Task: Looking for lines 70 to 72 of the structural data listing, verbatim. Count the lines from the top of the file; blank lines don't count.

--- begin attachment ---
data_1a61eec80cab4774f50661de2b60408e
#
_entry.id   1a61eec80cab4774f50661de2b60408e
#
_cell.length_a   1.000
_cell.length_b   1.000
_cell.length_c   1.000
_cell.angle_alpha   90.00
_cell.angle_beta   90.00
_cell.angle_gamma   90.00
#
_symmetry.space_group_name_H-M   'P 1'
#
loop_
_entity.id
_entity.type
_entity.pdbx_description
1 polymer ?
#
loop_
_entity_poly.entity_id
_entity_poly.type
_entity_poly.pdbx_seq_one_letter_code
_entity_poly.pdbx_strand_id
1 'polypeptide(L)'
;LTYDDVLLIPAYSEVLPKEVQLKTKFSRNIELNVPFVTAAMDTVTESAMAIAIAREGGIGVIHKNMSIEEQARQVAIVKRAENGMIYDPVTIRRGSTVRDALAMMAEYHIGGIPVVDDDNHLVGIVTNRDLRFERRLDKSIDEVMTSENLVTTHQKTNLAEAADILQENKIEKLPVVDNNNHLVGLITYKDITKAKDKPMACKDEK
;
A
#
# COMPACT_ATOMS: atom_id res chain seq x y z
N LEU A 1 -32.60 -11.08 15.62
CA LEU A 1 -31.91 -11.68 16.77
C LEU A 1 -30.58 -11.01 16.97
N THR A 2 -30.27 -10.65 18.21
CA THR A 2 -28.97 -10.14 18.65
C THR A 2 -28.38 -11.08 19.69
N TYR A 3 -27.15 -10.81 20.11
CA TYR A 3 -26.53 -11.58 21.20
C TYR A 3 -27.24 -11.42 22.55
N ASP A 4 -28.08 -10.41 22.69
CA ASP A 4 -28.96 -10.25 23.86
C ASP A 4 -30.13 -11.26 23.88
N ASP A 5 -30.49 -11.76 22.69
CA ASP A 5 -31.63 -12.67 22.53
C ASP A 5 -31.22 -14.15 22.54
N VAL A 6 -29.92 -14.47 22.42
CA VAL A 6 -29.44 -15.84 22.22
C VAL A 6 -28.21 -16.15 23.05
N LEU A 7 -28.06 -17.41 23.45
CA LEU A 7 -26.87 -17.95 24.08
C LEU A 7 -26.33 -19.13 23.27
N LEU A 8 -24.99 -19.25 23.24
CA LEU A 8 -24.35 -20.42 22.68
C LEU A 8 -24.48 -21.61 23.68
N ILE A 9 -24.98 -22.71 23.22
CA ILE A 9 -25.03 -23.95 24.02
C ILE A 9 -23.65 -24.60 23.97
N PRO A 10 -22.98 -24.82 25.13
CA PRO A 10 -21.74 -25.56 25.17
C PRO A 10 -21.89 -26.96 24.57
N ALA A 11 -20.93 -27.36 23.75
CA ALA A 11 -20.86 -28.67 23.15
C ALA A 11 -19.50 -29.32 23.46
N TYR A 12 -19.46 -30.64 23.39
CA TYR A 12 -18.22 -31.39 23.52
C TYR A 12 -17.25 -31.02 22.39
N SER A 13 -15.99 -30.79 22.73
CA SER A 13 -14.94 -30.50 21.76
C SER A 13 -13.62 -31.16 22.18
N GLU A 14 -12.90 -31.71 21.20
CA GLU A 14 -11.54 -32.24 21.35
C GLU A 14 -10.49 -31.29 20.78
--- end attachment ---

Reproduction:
N GLU A 14 -12.90 -31.71 21.20
CA GLU A 14 -11.54 -32.24 21.35
C GLU A 14 -10.49 -31.29 20.78